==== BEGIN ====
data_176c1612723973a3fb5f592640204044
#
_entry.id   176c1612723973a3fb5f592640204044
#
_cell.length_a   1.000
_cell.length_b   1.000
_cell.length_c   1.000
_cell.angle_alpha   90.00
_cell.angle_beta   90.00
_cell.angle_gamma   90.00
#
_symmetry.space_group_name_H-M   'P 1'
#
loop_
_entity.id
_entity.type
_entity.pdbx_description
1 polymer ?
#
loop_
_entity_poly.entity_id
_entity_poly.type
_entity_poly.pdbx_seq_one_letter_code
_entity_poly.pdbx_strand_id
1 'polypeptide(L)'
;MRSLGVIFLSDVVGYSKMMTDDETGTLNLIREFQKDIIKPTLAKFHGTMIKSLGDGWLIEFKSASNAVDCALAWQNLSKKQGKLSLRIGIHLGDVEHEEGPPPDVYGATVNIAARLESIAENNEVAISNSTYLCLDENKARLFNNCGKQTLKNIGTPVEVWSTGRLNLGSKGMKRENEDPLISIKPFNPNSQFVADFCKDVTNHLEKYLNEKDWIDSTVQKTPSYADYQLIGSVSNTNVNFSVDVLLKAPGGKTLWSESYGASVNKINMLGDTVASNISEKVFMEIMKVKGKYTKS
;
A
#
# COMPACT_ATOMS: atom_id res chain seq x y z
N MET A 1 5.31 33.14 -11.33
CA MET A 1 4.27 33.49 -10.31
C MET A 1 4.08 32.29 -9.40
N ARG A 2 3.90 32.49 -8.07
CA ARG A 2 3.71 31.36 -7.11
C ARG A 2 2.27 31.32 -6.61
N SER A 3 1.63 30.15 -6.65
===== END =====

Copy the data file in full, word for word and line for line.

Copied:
data_176c1612723973a3fb5f592640204044
#
_entry.id   176c1612723973a3fb5f592640204044
#
_cell.length_a   1.000
_cell.length_b   1.000
_cell.length_c   1.000
_cell.angle_alpha   90.00
_cell.angle_beta   90.00
_cell.angle_gamma   90.00
#
_symmetry.space_group_name_H-M   'P 1'
#
loop_
_entity.id
_entity.type
_entity.pdbx_description
1 polymer ?
#
loop_
_entity_poly.entity_id
_entity_poly.type
_entity_poly.pdbx_seq_one_letter_code
_entity_poly.pdbx_strand_id
1 'polypeptide(L)'
;MRSLGVIFLSDVVGYSKMMTDDETGTLNLIREFQKDIIKPTLAKFHGTMIKSLGDGWLIEFKSASNAVDCALAWQNLSKKQGKLSLRIGIHLGDVEHEEGPPPDVYGATVNIAARLESIAENNEVAISNSTYLCLDENKARLFNNCGKQTLKNIGTPVEVWSTGRLNLGSKGMKRENEDPLISIKPFNPNSQFVADFCKDVTNHLEKYLNEKDWIDSTVQKTPSYADYQLIGSVSNTNVNFSVDVLLKAPGGKTLWSESYGASVNKINMLGDTVASNISEKVFMEIMKVKGKYTKS
;
A
#
# COMPACT_ATOMS: atom_id res chain seq x y z
N MET A 1 5.31 33.14 -11.33
CA MET A 1 4.27 33.49 -10.31
C MET A 1 4.08 32.29 -9.40
N ARG A 2 3.90 32.49 -8.07
CA ARG A 2 3.71 31.36 -7.11
C ARG A 2 2.27 31.32 -6.61
N SER A 3 1.63 30.15 -6.65